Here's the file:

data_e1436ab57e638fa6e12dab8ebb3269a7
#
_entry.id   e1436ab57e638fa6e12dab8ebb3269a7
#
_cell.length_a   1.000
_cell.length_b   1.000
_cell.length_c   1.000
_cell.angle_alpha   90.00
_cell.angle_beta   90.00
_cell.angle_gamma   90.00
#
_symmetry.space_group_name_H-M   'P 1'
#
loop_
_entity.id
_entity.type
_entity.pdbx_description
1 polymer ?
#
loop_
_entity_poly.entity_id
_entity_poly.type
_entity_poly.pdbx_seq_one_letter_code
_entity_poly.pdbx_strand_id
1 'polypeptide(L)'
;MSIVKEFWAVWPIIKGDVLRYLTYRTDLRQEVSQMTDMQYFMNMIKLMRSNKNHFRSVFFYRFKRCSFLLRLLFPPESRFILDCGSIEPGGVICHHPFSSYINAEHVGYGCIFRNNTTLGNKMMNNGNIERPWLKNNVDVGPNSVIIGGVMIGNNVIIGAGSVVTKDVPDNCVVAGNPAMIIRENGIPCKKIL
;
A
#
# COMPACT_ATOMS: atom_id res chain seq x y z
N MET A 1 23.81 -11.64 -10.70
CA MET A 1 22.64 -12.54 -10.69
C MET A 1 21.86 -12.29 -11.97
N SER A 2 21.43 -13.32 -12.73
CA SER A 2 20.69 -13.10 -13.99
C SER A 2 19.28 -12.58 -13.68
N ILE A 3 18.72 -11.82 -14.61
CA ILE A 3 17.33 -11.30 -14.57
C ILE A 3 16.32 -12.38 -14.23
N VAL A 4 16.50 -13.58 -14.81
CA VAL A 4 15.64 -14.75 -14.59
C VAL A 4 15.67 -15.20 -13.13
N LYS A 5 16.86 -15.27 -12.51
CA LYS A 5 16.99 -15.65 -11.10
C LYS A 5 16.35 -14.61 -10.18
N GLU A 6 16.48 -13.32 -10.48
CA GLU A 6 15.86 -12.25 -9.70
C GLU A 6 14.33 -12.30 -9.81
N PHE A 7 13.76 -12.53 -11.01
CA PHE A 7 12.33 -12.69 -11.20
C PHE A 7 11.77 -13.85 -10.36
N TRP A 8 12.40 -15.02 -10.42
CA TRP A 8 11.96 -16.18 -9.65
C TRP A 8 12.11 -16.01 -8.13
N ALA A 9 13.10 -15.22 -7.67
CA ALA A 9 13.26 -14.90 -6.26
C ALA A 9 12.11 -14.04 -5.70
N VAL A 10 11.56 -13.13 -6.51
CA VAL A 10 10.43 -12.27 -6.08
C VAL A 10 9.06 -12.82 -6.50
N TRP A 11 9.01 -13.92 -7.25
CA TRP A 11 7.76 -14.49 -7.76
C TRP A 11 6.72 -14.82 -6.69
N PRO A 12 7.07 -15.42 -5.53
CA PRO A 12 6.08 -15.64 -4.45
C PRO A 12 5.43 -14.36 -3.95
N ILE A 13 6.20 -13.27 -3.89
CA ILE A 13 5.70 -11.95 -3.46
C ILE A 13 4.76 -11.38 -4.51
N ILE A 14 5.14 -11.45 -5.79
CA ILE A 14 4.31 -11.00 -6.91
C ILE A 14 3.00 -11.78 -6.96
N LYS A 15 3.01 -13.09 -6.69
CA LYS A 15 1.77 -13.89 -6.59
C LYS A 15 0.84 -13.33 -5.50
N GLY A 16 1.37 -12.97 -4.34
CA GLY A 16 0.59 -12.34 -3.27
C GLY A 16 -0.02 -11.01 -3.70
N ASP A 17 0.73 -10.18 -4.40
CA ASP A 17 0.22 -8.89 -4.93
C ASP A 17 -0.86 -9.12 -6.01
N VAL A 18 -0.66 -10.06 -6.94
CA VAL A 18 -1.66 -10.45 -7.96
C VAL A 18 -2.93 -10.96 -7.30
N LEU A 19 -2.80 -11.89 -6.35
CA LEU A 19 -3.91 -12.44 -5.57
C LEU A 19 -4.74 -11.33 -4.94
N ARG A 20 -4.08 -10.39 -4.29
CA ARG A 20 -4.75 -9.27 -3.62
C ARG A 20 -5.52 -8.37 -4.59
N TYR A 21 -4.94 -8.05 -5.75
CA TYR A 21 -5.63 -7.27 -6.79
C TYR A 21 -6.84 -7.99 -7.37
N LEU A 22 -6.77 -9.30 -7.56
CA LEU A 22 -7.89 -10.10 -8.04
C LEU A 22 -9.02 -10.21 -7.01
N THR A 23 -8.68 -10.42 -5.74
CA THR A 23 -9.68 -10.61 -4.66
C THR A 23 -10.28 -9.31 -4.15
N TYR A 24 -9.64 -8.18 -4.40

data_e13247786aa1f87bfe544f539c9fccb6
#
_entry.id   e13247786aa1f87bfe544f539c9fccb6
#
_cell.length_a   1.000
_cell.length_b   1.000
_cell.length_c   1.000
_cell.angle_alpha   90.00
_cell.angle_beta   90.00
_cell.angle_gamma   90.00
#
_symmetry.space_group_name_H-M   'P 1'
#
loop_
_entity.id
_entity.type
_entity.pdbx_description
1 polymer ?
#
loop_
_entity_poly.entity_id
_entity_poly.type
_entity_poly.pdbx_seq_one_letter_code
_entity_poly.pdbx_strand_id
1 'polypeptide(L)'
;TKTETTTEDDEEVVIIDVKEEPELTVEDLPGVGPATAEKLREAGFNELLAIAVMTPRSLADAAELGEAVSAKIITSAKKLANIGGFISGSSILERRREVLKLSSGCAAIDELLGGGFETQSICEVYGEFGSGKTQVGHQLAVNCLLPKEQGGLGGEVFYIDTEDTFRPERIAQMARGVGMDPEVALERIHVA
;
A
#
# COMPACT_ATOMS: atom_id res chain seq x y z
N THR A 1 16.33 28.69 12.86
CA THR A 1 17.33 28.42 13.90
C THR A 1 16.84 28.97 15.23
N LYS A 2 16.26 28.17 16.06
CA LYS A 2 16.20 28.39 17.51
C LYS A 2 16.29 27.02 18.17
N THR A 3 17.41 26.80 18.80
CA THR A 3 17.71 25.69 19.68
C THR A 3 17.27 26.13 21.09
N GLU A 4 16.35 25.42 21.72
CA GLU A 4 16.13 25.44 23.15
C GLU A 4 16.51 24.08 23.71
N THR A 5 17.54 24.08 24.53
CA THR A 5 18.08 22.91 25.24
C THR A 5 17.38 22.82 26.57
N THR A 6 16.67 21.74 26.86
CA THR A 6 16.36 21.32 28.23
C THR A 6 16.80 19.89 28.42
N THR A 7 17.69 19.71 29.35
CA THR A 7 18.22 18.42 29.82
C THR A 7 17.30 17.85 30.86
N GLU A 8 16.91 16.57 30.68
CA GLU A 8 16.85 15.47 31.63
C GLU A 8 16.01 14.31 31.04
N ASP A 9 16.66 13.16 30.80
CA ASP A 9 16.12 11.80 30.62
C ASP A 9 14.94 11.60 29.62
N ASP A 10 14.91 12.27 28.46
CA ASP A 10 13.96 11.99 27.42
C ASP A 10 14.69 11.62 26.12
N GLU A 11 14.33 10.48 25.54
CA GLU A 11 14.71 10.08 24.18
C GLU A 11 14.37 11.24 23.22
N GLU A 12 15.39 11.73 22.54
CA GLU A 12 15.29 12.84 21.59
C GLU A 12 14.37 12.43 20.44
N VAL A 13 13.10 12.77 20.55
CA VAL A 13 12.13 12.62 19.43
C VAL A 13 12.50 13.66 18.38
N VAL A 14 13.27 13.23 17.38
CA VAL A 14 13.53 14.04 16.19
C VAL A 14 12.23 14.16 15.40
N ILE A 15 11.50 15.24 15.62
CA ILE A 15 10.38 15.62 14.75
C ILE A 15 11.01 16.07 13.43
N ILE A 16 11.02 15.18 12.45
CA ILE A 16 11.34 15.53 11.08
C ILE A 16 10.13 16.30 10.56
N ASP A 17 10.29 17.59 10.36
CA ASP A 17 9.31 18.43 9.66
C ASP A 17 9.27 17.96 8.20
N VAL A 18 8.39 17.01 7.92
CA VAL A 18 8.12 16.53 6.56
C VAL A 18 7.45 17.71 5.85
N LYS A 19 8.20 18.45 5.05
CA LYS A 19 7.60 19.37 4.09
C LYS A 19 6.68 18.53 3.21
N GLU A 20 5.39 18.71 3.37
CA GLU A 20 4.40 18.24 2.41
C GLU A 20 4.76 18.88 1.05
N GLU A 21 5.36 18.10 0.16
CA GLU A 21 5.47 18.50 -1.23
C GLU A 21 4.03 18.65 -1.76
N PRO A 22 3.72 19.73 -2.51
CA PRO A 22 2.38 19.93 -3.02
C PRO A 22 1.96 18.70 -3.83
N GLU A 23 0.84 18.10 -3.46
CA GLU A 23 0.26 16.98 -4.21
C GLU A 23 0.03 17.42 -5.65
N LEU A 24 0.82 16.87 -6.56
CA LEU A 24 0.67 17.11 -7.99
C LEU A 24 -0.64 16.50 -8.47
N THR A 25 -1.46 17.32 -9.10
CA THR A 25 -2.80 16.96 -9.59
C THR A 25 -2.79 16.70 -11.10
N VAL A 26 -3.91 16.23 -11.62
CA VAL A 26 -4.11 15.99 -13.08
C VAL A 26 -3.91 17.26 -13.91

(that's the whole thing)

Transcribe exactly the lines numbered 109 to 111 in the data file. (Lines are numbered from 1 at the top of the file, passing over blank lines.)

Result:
_cell.angle_beta   90.00
_cell.angle_gamma   90.00
#